Mathematics Stack Exchange is a question and answer site for people studying math at any level and professionals in related fields. Join them; it only takes a minute:

Sign up
Here's how it works:
  1. Anybody can ask a question
  2. Anybody can answer
  3. The best answers are voted up and rise to the top

We went over this in class awhile ago, but I can't seem to figure out how to solve it. Obviously you can do it exhaustively with a supercomputer, but that doesn't seem practical when I know there's a simplistic way to solve it.

share|cite|improve this question
Have you tried looking at the number mod 4? – ՃՃՃ Nov 28 '12 at 3:43
It’s a good idea to make your question self-contained, rather than having essential parts only in the title. – Brian M. Scott Nov 28 '12 at 3:49
up vote 7 down vote accepted

$9\equiv 1\pmod4$, so every power of $9$ is also congruent to $1\bmod 4$; in particular, $9^{32}\equiv 1\pmod 4$. $19\equiv -1\pmod 4$, so $19^{433}\equiv(-1)^{433}\equiv -1\pmod 4$, since $(-1)^{433}=-1$. Thus, $$9^{32}+19^{433}\equiv 1+(-1)\equiv 0\pmod 4\;,$$ meaning that $9^{32}+19^{433}$ is divisible by $4$. The smallest non-negative $m$ such that $9^{32}+19^{433}+m$ is divisible by $4$ is therefore $0$, and the smallest positive $m$ is $4$.

share|cite|improve this answer
How does 9 = 1 mod 4? – Doug Smith Nov 28 '12 at 3:56
How many times can you divide 9 by 4 and what is the remainder after doing that? – Amzoti Nov 28 '12 at 3:59
@Doug: To verify that $9\equiv 1\pmod 4$, recall that by definition $a\equiv b\pmod m$ if and only if $m\mid a-b$. Certainly $4\mid 8=9-1$, so $9\equiv 1\pmod 4$. To calculate it from scratch, just divide $9$ by $4$: you get a quotient of $2$ and a remainder of $1$, meaning that $9=2\cdot 4+1$. Thus, $9$ and $1$ differ by a multiple of $4$, so they must be congruent mod $4$. More generally, if $a$ and $b$ have the same remainder when divided by $m$, they must be congruent mod $m$. – Brian M. Scott Nov 28 '12 at 4:22
@DougSmith $9 \neq 1 ~ \mathrm{mod} ~ 4$, however $9 \equiv 1 ~ \mathrm{mod} ~ 4$ (congruence) - it's important to distinguish them. – Thomas Nov 28 '12 at 5:16

Since you've gotten the mathematical answer already, I'd like to point out that it's not a particularly hard problem computationally (and certainly doesn't require a supercomputer). It can be computed in GAP as follows:

gap> 9^32+19^433;
gap> last mod 4;

Since every 4-th integer is divisible by 4, and $9^{32}+19^{433}$ is divisible by 4, we can deduce that $9^{32}+19^{433}+m$ is divisible by $4$ if and only if $m$ is divisible by $4$.

This was computed on my home computer, and took less than a microsecond to compute (it took me significantly longer to type 9^32+19^433;). You could similarly compute it using a zillion other computer algebra systems, or even Wolfram|Alpha.

(Note: while I'm not advocating solely relying on computers to solve mathematical problems, I think it's useful to know what the computer will be able to do.)

share|cite|improve this answer
You could've also performed modular exponentiation (taking the result modulo $4$ at each iteration) which is more efficient in the general case, though for such a small case it's not important. Computational results can sometimes give insight into a problem. – Thomas Nov 28 '12 at 5:18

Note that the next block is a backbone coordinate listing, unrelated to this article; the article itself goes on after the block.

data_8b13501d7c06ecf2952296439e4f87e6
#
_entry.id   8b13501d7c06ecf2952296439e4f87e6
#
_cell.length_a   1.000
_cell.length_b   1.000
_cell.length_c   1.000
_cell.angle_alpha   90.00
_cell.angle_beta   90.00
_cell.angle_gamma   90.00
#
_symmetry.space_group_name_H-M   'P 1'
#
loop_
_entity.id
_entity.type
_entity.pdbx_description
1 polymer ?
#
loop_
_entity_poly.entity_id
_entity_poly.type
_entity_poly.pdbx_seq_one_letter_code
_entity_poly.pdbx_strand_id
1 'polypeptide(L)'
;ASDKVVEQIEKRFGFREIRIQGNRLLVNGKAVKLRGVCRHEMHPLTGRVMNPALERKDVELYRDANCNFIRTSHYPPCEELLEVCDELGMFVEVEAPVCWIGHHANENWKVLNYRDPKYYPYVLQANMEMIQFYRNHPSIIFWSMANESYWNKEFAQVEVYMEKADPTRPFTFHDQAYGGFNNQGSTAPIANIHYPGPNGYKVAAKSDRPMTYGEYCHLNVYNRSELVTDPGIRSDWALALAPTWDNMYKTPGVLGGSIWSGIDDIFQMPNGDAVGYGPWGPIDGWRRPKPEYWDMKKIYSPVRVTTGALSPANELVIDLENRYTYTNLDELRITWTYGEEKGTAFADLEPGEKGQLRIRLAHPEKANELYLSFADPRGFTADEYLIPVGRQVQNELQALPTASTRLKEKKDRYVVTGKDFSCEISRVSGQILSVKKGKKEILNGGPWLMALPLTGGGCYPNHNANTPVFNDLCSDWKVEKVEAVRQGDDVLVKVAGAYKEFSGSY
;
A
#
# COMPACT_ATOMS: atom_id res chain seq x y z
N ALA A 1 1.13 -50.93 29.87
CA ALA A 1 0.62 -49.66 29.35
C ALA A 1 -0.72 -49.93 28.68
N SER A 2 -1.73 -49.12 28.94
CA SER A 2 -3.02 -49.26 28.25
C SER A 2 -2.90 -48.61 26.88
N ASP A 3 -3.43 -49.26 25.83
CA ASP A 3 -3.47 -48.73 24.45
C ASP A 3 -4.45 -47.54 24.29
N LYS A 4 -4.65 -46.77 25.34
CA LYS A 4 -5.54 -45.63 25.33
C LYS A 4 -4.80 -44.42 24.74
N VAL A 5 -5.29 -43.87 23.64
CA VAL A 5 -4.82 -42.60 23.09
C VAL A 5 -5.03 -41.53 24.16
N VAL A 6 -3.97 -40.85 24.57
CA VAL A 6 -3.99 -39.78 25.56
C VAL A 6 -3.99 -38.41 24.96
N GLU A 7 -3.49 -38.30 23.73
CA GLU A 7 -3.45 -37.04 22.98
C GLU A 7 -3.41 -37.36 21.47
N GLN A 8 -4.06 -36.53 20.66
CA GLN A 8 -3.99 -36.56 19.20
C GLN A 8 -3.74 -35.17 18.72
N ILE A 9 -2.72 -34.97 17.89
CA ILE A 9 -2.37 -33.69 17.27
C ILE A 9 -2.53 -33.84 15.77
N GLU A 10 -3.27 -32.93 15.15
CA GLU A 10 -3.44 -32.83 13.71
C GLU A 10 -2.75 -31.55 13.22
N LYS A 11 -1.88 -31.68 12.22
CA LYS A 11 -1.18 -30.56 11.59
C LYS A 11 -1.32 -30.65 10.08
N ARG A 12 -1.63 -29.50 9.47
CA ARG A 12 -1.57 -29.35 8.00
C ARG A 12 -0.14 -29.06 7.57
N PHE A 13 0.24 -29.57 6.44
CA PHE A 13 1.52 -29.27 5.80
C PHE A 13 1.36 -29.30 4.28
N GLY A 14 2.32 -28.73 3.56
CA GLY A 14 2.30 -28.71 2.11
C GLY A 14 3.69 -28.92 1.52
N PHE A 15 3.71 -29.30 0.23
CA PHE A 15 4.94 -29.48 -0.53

@Thomas: thanks for pointing this out. Just in case, GAP could do it with PowerModInt, e.g. PowerModInt(19,433,4); – Alexander Konovalov Sep 3 '13 at 23:29

Hint $\rm\,\ mod\ n\!:\ (an\!+\!1)^j + (bn\!-\!1)^{2k+1}\equiv 1^j + (-1)^{2k+1}\equiv 1-1\equiv 0$

share|cite|improve this answer

I presume “the smallest number m” here is intended in the sense of “the smallest non-negative integer m”. Assuming this, I’d suggest:

  • first, show that for any number n, “what’s the smallest number m such that n + m is divisible by 4” is equivalent to a slightly different question about n, in a more standard form.

  • secondly, use techniques about powers (which you’ve hopefully seen) to answer that question.

share|cite|improve this answer

It seems you can do this simply by modding out: $$ 9^{32}\equiv 81^{16}\equiv 1^{16}\equiv 1 \mod 4 $$ $$ 19^{433}\equiv (-1)^{433}\equiv -1 \mod 4 $$

Adding these, we see $9^{32}+19^{433}$ is divisible by four, so $m=0$ is valid. I assume you mean the smallest absolute value, as you can just make negative multiples of four. Hope that's what you were looking for!

share|cite|improve this answer
Do you mean $\mod 20$ or $\mod 4$? Also (FYI), you need to fix the math formatting in the second paragraph... (the powers) – apnorton Nov 28 '12 at 3:54
How did you get the 19 = -1? – Doug Smith Nov 28 '12 at 4:00
Oops. I have no clue how how a got 20. Luckily, it works, and I'll fix that now. @ Doug, $19\equiv 3\equiv -1$ since modular arithmetic can easily be applied in negative numbers, and it is clear $19-5\cdot 4=-1$. – cderwin Nov 28 '12 at 8:20

Your Answer


By posting your answer, you agree to the privacy policy and terms of service.

Not the answer you're looking for? Browse other questions tagged or ask your own question.